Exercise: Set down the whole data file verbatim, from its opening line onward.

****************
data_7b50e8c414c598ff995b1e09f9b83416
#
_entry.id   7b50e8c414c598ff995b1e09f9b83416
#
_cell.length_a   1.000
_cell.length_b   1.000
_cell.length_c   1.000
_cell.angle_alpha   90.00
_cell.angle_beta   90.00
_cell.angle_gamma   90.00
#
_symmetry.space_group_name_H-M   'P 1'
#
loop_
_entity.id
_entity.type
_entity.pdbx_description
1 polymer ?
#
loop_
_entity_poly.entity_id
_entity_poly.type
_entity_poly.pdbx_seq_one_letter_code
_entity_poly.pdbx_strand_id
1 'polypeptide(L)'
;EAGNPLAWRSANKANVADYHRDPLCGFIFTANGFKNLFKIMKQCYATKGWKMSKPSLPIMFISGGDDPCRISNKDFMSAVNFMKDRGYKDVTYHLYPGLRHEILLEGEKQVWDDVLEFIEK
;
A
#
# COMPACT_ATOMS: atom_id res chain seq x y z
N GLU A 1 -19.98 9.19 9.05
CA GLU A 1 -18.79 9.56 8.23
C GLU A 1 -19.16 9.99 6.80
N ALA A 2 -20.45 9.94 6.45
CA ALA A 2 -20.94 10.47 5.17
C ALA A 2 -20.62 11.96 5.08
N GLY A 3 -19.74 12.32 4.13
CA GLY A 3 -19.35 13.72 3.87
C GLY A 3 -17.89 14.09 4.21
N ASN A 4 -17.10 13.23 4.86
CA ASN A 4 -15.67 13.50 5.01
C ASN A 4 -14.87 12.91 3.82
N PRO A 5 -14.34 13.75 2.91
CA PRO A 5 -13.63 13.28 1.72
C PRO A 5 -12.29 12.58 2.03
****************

data_7b50e8c414c598ff995b1e09f9b83416
#
_entry.id   7b50e8c414c598ff995b1e09f9b83416
#
_cell.length_a   1.000
_cell.length_b   1.000
_cell.length_c   1.000
_cell.angle_alpha   90.00
_cell.angle_beta   90.00
_cell.angle_gamma   90.00
#
_symmetry.space_group_name_H-M   'P 1'
#
loop_
_entity.id
_entity.type
_entity.pdbx_description
1 polymer ?
#
loop_
_entity_poly.entity_id
_entity_poly.type
_entity_poly.pdbx_seq_one_letter_code
_entity_poly.pdbx_strand_id
1 'polypeptide(L)'
;EAGNPLAWRSANKANVADYHRDPLCGFIFTANGFKNLFKIMKQCYATKGWKMSKPSLPIMFISGGDDPCRISNKDFMSAVNFMKDRGYKDVTYHLYPGLRHEILLEGEKQVWDDVLEFIEK
;
A
#
# COMPACT_ATOMS: atom_id res chain seq x y z
N GLU A 1 -19.98 9.19 9.05
CA GLU A 1 -18.79 9.56 8.23
C GLU A 1 -19.16 9.99 6.80
N ALA A 2 -20.45 9.94 6.45
CA ALA A 2 -20.94 10.47 5.17
C ALA A 2 -20.62 11.96 5.08
N GLY A 3 -19.74 12.32 4.13
CA GLY A 3 -19.35 13.72 3.87
C GLY A 3 -17.89 14.09 4.21
N ASN A 4 -17.10 13.23 4.86
CA ASN A 4 -15.67 13.50 5.01
C ASN A 4 -14.87 12.91 3.82
N PRO A 5 -14.34 13.75 2.91
CA PRO A 5 -13.63 13.28 1.72
C PRO A 5 -12.29 12.58 2.03